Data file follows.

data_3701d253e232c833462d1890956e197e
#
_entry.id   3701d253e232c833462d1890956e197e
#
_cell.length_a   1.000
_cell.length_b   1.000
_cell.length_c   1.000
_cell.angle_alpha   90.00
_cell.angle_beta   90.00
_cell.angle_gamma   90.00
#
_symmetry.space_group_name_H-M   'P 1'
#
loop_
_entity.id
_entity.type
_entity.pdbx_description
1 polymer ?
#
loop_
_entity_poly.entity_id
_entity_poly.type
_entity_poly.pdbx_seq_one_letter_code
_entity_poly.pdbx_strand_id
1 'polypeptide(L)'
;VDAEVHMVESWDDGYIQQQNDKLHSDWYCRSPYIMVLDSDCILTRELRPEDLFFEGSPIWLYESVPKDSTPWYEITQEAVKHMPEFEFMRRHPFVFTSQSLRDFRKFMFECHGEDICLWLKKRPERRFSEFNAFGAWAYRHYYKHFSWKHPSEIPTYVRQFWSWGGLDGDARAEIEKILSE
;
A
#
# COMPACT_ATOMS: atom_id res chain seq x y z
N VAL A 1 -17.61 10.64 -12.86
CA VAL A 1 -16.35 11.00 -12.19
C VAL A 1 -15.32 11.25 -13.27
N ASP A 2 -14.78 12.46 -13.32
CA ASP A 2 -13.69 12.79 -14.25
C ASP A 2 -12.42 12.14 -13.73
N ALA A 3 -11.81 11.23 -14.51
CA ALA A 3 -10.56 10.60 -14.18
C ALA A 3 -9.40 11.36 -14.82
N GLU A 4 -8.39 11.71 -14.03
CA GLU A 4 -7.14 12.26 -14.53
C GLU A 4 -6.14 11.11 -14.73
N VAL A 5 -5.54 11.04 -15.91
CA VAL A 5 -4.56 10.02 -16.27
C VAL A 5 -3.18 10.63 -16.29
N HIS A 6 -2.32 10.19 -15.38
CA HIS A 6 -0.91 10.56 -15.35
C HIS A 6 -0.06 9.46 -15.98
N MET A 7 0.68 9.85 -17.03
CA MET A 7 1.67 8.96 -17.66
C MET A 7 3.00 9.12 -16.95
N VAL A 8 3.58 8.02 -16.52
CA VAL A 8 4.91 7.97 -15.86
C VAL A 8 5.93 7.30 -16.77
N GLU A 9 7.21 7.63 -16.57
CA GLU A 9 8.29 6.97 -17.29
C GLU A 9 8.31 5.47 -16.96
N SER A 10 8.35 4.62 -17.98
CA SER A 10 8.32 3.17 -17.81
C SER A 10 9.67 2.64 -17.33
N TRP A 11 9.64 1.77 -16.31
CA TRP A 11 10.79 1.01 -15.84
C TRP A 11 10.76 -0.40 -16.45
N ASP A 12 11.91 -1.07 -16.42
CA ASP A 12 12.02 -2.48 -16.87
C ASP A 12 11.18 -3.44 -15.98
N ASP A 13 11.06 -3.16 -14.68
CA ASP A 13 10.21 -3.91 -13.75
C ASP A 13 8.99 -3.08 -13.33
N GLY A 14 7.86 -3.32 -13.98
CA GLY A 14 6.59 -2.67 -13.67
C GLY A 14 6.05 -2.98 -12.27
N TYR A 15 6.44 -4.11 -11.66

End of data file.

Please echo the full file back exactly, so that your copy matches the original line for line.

data_3701d253e232c833462d1890956e197e
#
_entry.id   3701d253e232c833462d1890956e197e
#
_cell.length_a   1.000
_cell.length_b   1.000
_cell.length_c   1.000
_cell.angle_alpha   90.00
_cell.angle_beta   90.00
_cell.angle_gamma   90.00
#
_symmetry.space_group_name_H-M   'P 1'
#
loop_
_entity.id
_entity.type
_entity.pdbx_description
1 polymer ?
#
loop_
_entity_poly.entity_id
_entity_poly.type
_entity_poly.pdbx_seq_one_letter_code
_entity_poly.pdbx_strand_id
1 'polypeptide(L)'
;VDAEVHMVESWDDGYIQQQNDKLHSDWYCRSPYIMVLDSDCILTRELRPEDLFFEGSPIWLYESVPKDSTPWYEITQEAVKHMPEFEFMRRHPFVFTSQSLRDFRKFMFECHGEDICLWLKKRPERRFSEFNAFGAWAYRHYYKHFSWKHPSEIPTYVRQFWSWGGLDGDARAEIEKILSE
;
A
#
# COMPACT_ATOMS: atom_id res chain seq x y z
N VAL A 1 -17.61 10.64 -12.86
CA VAL A 1 -16.35 11.00 -12.19
C VAL A 1 -15.32 11.25 -13.27
N ASP A 2 -14.78 12.46 -13.32
CA ASP A 2 -13.69 12.79 -14.25
C ASP A 2 -12.42 12.14 -13.73
N ALA A 3 -11.81 11.23 -14.51
CA ALA A 3 -10.56 10.60 -14.18
C ALA A 3 -9.40 11.36 -14.82
N GLU A 4 -8.39 11.71 -14.03
CA GLU A 4 -7.14 12.26 -14.53
C GLU A 4 -6.14 11.11 -14.73
N VAL A 5 -5.54 11.04 -15.91
CA VAL A 5 -4.56 10.02 -16.27
C VAL A 5 -3.18 10.63 -16.29
N HIS A 6 -2.32 10.19 -15.38
CA HIS A 6 -0.91 10.56 -15.35
C HIS A 6 -0.06 9.46 -15.98
N MET A 7 0.68 9.85 -17.03
CA MET A 7 1.67 8.96 -17.66
C MET A 7 3.00 9.12 -16.95
N VAL A 8 3.58 8.02 -16.52
CA VAL A 8 4.91 7.97 -15.86
C VAL A 8 5.93 7.30 -16.77
N GLU A 9 7.21 7.63 -16.57
CA GLU A 9 8.29 6.97 -17.29
C GLU A 9 8.31 5.47 -16.96
N SER A 10 8.35 4.62 -17.98
CA SER A 10 8.32 3.17 -17.81
C SER A 10 9.67 2.64 -17.33
N TRP A 11 9.64 1.77 -16.31
CA TRP A 11 10.79 1.01 -15.84
C TRP A 11 10.76 -0.40 -16.45
N ASP A 12 11.91 -1.07 -16.42
CA ASP A 12 12.02 -2.48 -16.87
C ASP A 12 11.18 -3.44 -15.98
N ASP A 13 11.06 -3.16 -14.68
CA ASP A 13 10.21 -3.91 -13.75
C ASP A 13 8.99 -3.08 -13.33
N GLY A 14 7.86 -3.32 -13.98
CA GLY A 14 6.59 -2.67 -13.67
C GLY A 14 6.05 -2.98 -12.27
N TYR A 15 6.44 -4.11 -11.66